How to Conduct Productive Meetings

Meetings can be an opportunity to bring together a diverse group of workers to discuss plans for a project or improvements to a business. While meetings may offer opportunities, if they are not managed effectively, they can waste the time of the participants. Leaders can take steps to run a productive meeting by developing a clear plan and ensuring participants stay on task.


  1. The work of a leader begins before the participants gather at the meeting. Project or meeting leaders can develop materials for participants that define the purpose of the meeting, provide background information and set an agenda. Distributing the materials to meeting participants before the first session gives participants an opportunity to read the background information and prepare for the meeting. Leaders should choose a time for the meeting that is convenient for members of the team and establishes a strict time limit. The meeting should be long enough to accomplish the agenda items and short enough to keep the team focused.

Staying on Task

  1. During a project meeting, it is the responsibility of the leader to keep the team focused on the agenda. When conversations drift off topic, the leader must steer the team back to the agenda items. Meeting facilitators should keep an eye on the time allotted for each agenda topic, summarize the conversation and move on to the next item on the list.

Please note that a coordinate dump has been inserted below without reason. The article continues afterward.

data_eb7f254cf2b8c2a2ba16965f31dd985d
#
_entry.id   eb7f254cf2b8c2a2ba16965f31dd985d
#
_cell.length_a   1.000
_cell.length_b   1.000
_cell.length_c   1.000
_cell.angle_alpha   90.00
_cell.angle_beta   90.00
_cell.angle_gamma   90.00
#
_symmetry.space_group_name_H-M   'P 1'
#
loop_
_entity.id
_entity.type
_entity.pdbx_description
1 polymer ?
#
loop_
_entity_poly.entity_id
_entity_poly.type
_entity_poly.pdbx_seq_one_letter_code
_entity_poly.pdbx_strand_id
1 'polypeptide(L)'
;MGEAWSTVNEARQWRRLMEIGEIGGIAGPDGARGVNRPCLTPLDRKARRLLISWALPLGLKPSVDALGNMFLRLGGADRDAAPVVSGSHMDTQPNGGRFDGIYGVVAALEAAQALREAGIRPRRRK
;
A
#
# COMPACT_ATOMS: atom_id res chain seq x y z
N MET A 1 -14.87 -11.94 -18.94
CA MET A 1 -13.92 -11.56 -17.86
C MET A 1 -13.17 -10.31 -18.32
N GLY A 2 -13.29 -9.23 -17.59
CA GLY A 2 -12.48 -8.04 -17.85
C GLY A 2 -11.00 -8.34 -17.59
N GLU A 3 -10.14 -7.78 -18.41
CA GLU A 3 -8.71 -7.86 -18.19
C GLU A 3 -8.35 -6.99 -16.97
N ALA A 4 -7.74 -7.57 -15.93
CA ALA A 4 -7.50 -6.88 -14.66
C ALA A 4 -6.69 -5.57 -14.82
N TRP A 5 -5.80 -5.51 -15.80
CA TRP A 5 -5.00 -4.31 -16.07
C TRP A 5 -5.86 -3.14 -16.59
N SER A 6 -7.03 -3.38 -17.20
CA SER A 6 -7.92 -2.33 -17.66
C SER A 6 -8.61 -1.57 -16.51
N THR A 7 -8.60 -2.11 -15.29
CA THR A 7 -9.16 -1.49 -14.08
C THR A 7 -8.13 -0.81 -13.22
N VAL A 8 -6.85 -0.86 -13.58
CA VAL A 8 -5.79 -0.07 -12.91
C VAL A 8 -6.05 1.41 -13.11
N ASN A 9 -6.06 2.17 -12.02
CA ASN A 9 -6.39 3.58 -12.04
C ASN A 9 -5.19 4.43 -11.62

Meeting Minutes

  1. A record of the meeting is an important tool that leaders can use to set the agenda for the next session. Facilitators should select a team member to take notes at the meeting and keep a list of the action items that must be accomplished, along with the individuals responsible for completing those tasks. The leader can prepare and distribute a summary of the meeting to all the participants before the next gathering. Members can use the minutes to prepare for the next meeting and ensure they complete their assignment.

Encourage Participation

  1. One of the benefits of a group meeting is the varied opinions and ideas that result. It is the leader's job to encourage participation by everyone in the meeting. Leaders can create an encouraging environment by setting some ground rules in advance. For example, the meeting leader can make it clear that interruptions or criticism will not be tolerated while a team member is speaking. Leaders can ask team members who have not spoken for their opinion.

Meeting Summary

  1. At the conclusion of the meeting, the leader should review the key points and ensure that all team members understand their action items. Leaders may set a tentative time for the next meeting and discuss any scheduling issues. A summary of the meeting, the minutes and a list of action items can be sent to all participants within a day or two of the meeting.